Originally published in New European Economy Magazine, Winter 2010.

Chris Bound, Senior Partner and Aimee Curzon, Associate at Collas Day review Guernsey's strengths as a leading international finance centre.

Throughout the financial crises of 2008 and 2009, Guernsey has remained a competitive jurisdiction in which to do business. With a politically stable environment, being legislatively and fiscally independent, Guernsey boasts a thriving financial industry, and many tax advantages. This will continue despite challenges to the Zero-Ten basis of taxation.

Banks, insurance companies, fund managers and administrators and fiduciary businesses are regulated by the Guernsey Financial Services Commission (GFSC), in accordance with international standards, providing comfort to investors.

Guernsey has a strong reputation in the funds market, with funds sponsored and promoted by leading institutions in over 38 countries, key attractions being taxation and flexibility of structure.

Along with the traditional structures such as companies, unit trusts and limited partnerships, Guernsey's companies law facilitates the incorporation of both incorporated cell (ICC) and protected cell companies (PCC). A PCC is a single legal entity, with distinct cells which can have their own assets and liabilities. An ICC is similar, albeit that each cell is a separate legal entity. The investor therefore has a greater choice of vehicle in which to invest.

The Companies (Guernsey) Law 2008, which came into force on 1 July 2008, consolidates all companies laws in Guernsey. It has proved to be a very user-friendly piece of legislation, simplifying and consolidating many corporate processes. Forming a company is no longer a judicial process, and GFSC sanction is only required for the formation of ICCs and PCCs.

Guernsey companies need only have one shareholder and a minimum of one director. There is no longer the requirement for a company secretary (though in the absence of one, a director must perform such duties). It is also not necessary for a company to make its accounts available to the public.

A popular feature of company law in Guernsey is the ability for a company to be registered in another jurisdiction and to be re-registered as a Guernsey company (migration). There have been many companies de-registering from their original jurisdictions and migrating into Guernsey to take advantage of the many benefits Guernsey has.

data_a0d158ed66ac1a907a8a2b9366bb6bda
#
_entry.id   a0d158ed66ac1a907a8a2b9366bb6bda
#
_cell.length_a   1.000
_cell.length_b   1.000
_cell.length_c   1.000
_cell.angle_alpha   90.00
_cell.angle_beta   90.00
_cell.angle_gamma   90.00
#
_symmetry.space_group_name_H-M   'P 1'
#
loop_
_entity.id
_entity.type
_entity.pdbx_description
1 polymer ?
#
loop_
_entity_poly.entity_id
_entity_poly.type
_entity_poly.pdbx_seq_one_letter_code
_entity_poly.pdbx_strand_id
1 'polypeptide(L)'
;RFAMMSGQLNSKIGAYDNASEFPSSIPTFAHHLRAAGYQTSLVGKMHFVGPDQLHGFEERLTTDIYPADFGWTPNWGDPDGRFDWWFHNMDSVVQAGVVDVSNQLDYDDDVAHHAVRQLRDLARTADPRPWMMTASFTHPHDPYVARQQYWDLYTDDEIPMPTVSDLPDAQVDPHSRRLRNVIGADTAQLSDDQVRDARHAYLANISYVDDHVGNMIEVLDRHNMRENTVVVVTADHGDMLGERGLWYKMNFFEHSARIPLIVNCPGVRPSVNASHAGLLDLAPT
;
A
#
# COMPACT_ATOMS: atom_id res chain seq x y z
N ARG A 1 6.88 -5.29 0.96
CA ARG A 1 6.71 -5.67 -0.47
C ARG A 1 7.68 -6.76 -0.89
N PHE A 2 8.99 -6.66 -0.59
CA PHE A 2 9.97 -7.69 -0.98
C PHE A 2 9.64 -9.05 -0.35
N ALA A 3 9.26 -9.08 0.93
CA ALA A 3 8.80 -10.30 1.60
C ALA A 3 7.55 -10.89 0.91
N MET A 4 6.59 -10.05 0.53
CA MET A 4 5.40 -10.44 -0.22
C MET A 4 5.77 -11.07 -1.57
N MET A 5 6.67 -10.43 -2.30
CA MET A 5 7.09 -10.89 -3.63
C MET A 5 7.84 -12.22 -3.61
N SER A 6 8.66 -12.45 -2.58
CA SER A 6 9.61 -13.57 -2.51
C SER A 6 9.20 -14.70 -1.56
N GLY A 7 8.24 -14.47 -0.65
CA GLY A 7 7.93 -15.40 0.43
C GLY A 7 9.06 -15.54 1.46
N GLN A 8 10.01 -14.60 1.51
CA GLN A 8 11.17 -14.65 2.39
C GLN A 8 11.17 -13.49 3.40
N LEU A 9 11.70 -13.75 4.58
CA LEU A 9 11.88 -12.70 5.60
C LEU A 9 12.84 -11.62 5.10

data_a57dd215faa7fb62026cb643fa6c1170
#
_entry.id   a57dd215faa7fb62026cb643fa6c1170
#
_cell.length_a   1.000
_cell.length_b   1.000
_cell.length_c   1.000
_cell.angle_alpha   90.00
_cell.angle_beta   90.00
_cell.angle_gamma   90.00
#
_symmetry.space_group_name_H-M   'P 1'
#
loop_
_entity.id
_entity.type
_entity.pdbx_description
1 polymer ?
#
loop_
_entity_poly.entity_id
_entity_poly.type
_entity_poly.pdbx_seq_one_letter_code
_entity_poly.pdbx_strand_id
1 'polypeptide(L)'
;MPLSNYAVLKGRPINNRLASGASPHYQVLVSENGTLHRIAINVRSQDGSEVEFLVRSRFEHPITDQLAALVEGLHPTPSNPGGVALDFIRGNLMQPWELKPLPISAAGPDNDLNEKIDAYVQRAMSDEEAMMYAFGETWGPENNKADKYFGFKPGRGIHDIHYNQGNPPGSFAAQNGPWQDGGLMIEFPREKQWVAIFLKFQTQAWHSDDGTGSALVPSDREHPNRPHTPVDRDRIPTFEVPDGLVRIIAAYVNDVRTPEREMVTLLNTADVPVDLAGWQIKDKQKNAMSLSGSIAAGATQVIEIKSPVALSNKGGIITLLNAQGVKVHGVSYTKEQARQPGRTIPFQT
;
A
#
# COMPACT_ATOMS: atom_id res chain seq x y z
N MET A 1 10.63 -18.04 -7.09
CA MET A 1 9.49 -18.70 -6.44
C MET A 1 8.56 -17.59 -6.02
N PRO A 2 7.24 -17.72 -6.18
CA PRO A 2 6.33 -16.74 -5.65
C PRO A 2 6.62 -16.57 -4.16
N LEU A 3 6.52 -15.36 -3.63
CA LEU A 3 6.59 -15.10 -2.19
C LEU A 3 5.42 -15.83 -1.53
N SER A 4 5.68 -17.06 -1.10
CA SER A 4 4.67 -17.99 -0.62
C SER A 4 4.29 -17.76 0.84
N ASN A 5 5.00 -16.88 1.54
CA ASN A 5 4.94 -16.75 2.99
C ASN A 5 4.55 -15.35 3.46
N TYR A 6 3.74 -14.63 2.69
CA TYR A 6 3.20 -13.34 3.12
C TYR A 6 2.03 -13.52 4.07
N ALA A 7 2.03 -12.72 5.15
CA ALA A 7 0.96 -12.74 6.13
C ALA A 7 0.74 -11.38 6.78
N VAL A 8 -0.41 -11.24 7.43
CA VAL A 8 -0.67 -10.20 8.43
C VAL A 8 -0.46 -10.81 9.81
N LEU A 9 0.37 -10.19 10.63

In conjunction with the new law, an online companies registry was established. A welcome modernisation of corporate processes in Guernsey, this allows for quick and easy paperless company searches, ordering of documents and the uploading of company documents. The register also facilitates company formations, on a 24 hour, 2 hour or rapid 15 minute basis.

Perhaps the benefit Guernsey is best known for is its tax advantages. There are no capital gains, inheritance or value added taxes, and personal income is taxed at the rate of 20%. On 1 January 2008, a new corporate tax regime, known as Zero-Ten, was introduced (although this regime is due to be reviewed). Under this, excepting several circumstances, companies pay a standard rate of 0% on profits. This is likely to move to a basic 10% rate with Guernsey funds continuing to be tax exempt. In addition, there is no stamp duty payable on the transfer of shares. Guernsey also has a healthy trust and fiduciary market, aided by the well-written Trusts (Guernsey) Law 2008. There is a significant level of international pension business, and employment schemes.

All sectors are well regulated, and recent years have seen the introduction of heightened due diligence.

Such features in addition to enhanced choice, political stability, and its geographical location and connections with the UK, make Guernsey an ideal and superior offshore jurisdiction in which to do business.

For more information about Guernsey's finance industry please visit www.guernseyfinance.com.

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